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AOPA Online Members Only -- AOPA ePilot--Vol. 4, Issue 27AOPA Online Members Only -- AOPA ePilot--Vol. 4, Issue 27

Volume 4, Issue 27 • July 3, 2002
In this issue:
Fossett reaches goal
OMF�Symphony 160 receives IFR certification
More states requiring criminal checks, AOPA�says

AOPA Legal Services Plan

Sporty's Pilot Shop

AOPA CD Special

MBNA Credit Card


Garmin International

AOPA Term life insurance

DTC Duat

BMW Motorcycles

AOPA Insurance Agency

AOPA Flight Explorer

King Schools

Comm 1 Radio Simulator

Pilot Insurance

Got news? Contact ePilot . Having difficulty using this service? Visit the ePilot Frequently Asked Questions now at AOPA Online or write to [email protected].

Aircraft Owners and Pilots Association
421 Aviation Way
Frederick, MD 21701
Tel: 800/USA-AOPA or

Copyright � 2002 AOPA.

Your ePilot newsletter is being sent early this week in order to bring you the latest airspace information before the July 4 holiday weekend. Concerns about potential terrorist activity have already resulted in a new airspace restriction over Boston, and there is a possibility that the Washington, D.C., TFR could expand. Check AOPA Online for updates and obtain a full briefing before flying.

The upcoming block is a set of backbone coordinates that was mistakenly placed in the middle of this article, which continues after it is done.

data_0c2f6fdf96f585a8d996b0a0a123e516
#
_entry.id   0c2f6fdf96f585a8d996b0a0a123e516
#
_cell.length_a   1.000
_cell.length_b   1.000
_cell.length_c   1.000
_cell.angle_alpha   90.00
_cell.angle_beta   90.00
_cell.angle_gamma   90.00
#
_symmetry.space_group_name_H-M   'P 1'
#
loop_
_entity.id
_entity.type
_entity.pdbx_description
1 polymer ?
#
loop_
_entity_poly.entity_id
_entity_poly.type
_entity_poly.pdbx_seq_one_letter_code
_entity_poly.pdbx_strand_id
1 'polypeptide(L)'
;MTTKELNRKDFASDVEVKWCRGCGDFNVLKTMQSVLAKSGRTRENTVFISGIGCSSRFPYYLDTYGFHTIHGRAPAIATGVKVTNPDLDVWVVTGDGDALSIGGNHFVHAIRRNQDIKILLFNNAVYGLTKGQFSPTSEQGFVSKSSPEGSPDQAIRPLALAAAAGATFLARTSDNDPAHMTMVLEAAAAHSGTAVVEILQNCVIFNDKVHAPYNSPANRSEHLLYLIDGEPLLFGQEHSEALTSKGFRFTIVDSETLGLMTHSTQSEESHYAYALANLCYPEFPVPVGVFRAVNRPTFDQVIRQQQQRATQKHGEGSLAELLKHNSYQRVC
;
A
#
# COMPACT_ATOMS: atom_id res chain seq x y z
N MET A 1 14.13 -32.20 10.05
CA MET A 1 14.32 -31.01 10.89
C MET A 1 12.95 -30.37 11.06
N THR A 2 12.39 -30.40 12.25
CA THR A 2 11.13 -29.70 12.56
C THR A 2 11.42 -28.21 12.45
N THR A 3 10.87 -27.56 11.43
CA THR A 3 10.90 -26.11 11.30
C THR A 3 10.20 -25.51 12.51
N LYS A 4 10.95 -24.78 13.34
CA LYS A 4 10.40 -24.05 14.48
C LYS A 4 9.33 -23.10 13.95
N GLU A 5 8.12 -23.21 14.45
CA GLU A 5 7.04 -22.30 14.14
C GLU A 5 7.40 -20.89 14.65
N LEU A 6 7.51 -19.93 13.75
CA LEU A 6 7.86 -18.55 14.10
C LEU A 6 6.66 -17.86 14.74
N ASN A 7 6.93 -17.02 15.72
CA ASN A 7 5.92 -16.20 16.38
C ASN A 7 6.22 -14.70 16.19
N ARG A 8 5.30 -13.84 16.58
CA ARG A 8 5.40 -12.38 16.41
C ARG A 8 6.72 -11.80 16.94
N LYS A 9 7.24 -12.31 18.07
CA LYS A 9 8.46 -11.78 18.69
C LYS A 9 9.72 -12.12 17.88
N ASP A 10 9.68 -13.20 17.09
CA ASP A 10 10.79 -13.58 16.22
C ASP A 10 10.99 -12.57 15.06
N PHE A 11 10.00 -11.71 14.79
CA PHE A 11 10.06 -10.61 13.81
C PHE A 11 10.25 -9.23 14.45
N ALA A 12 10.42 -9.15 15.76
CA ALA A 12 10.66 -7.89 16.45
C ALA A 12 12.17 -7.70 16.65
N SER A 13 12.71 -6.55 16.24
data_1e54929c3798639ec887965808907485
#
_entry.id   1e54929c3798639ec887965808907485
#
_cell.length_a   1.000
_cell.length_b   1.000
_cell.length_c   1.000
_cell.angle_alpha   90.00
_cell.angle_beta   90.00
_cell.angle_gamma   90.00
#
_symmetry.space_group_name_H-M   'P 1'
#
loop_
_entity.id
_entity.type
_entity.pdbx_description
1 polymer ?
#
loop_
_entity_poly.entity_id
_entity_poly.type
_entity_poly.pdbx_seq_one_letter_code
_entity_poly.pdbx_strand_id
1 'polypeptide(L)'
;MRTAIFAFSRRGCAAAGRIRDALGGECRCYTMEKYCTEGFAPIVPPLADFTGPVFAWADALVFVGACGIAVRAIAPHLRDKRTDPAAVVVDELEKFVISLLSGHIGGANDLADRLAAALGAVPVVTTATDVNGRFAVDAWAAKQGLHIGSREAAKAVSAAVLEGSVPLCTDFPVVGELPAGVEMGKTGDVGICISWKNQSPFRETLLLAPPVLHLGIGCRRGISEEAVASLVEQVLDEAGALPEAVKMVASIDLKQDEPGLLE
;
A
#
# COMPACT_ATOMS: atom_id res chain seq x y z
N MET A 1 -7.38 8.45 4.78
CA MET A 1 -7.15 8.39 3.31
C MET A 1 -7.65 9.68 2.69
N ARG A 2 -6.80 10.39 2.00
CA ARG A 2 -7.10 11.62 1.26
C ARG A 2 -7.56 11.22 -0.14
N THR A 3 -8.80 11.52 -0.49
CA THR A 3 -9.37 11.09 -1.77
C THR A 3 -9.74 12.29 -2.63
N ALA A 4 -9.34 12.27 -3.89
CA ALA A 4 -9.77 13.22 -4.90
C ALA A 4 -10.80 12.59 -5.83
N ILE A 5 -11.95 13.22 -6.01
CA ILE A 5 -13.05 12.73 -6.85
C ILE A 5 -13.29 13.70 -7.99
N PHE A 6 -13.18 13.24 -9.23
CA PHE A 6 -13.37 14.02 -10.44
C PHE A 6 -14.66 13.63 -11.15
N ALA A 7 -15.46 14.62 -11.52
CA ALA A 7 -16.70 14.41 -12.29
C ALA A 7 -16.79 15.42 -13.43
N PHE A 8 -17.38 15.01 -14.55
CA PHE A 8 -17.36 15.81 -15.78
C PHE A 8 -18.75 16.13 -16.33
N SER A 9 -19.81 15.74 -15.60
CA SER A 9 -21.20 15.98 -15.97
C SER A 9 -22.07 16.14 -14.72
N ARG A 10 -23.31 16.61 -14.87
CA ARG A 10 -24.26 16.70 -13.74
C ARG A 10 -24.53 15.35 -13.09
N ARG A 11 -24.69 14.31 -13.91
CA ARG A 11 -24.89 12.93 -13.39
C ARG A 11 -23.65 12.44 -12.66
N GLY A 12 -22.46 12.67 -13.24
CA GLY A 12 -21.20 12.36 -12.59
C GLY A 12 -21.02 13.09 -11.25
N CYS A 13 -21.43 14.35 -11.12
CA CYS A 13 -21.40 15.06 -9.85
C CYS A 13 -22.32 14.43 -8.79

Protecting GA
AOPA President Phil Boyer has asked FAA Administrator Jane Garvey in a July 2 letter for graphical notices to airmen to help pilots avoid airspace restrictions. He pointed out that unintentional TFR incursions hurt general aviation, and leave a perception with the public that GA is a security threat. "I am certainly not defending the actions of these pilots or taking away from the seriousness of the violations," Boyer wrote. "How can the FAA expect pilots to avoid airspace when they are not given proper maps and tools needed to plot a course for avoiding airspace?" AOPA last November joined with Jeppesen to create 86 graphical TFRs for the AOPA Online Web site in only 24 hours, and continues to provide graphical depictions as new TFRs are created. However, AOPA strongly believes it should be a government responsibility, Boyer said. The FAA plans to work with Jeppesen to make graphical depictions available to flight service station briefers, but AOPA believes the depictions should also be distributed to pilots. Additionally, AOPA has learned from its members of briefers who insist there are no current notams for the Washington, D.C., area, thus sending pilots off with incomplete information.

A notam in effect since last September prohibiting flights over large gatherings, such as a fireworks display, remains in effect. Since no circling or loitering is allowed in the vacinity of large events, that means GA pilots won't be viewing fireworks from the air this year.